What to bring?

Feel free to bring your binoculars. However, due to dark skies and the best viewing experience for all visitors, please do not bring white light flashlights. Bring a red flashlight and headlamp instead. Bright camera screens and flash photography are also not recommended. You can wear warm clothes in layers and bring a blanket. The Star Party is held outdoors at high altitude, with temperatures about 10 degrees cooler than at the foot of the mountain.

Best time to visit

When making a reservation, please be aware that the light of the full moon will make it difficult to see the stars and the Milky Way. For the best viewing conditions, attend the Star Party a few days before the crescent moon or a few days after the full moon. Autumn usually has the clearest skies, with July and August the wettest.

Daily program

General admission tickets grant general access to the visitor center and its exhibits. A self-guided tour of the grounds is also included. Standing tickets are not required to be reserved. Additional fees apply for guided tours and solar viewing programs. Due to limited space, reservations are recommended for these two additional activities.

Your self-guided tour begins at Mount Rock. Here, a scenic lookout overlooks the Davis Mountains and various telescopes in the distance. The Struve Telescope and Harland J Smith Telescope and their domes are located at Mount Locke. The tour continues to the summit of Mount Forks. The large silver dome houses the Hobby-Eberly Telescope here. Its state-of-the-art instruments allow astronomers to observe hundreds of galaxies simultaneously, study galactic chemistry and search for stars. The telescope can be seen from George T. Abel’s gallery inside the dome. You have to drive to both Mount Locke and Mount Fowlkes. The 90-minute guided tour includes stops at the Harlan J Smith Telescope at Mount Rock and the Hobby Eberly Telescope at Mount Forks. Your guide will explain the observatory’s history, telescope design, and current research projects. However, you don’t see the stars through a telescope. Visitors drive their vehicles to the dome.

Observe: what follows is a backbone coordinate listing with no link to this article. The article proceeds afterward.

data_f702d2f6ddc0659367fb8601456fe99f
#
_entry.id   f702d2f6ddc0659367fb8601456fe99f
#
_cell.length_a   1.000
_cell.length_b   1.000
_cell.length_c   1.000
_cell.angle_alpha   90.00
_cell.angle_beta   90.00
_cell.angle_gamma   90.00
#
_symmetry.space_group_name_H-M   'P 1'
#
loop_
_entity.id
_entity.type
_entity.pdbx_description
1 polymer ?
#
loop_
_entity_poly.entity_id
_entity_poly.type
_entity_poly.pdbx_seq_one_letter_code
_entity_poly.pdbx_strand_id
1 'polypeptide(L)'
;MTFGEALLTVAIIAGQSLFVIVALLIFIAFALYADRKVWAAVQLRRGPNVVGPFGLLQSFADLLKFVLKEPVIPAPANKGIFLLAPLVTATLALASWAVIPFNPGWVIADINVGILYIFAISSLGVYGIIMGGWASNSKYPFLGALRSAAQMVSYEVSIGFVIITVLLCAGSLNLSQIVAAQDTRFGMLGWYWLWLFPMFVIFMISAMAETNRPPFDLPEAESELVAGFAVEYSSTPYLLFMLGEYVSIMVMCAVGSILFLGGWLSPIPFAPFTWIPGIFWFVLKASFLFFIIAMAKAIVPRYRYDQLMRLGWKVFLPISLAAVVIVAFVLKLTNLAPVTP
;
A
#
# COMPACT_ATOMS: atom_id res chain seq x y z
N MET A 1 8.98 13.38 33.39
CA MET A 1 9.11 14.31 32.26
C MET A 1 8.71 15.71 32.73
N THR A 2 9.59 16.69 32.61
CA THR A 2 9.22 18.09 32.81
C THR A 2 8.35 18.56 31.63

During the 45-minute Solar Observation Program, staff discuss the history and properties of the Sun. A filtered telescope with a camera will share an image of the sun’s surface on its screen. Programs typically run at 1:00 PM on Tuesdays, Fridays and Saturdays.

Dark Skies

West Texas has some of the darkest skies in North America. In other words, the stargazing is exceptional. However, this situation is threatened as commercial development leads to increased artificial light, affecting visibility. The observatory works with Big Bend National Park, Big Bend Ranch State Park, and other regional partners to monitor light pollution. Another goal is to replace and upgrade local lighting fixtures to minimize light pollution. Partners are also working to promote sky-friendly practices in West Texas and educate the public about the importance of dark skies.

Plan your visit

The Observatory is open Tuesday through Saturday from 10 AM to 5 PM. General admission tickets are $3. Tour prices are $10 for adults and $5 for children under 5. Star Party tickets are $25 for adults and $5 for children under 5. Senior and military discounts are available for guided tours ($8) and Star Party ($20). The solar observing program costs $5.

The observatory is in the Central Time Zone (CDT). The visitor center phone number is 432-426-3640. For more information on accessibility, please visit our website.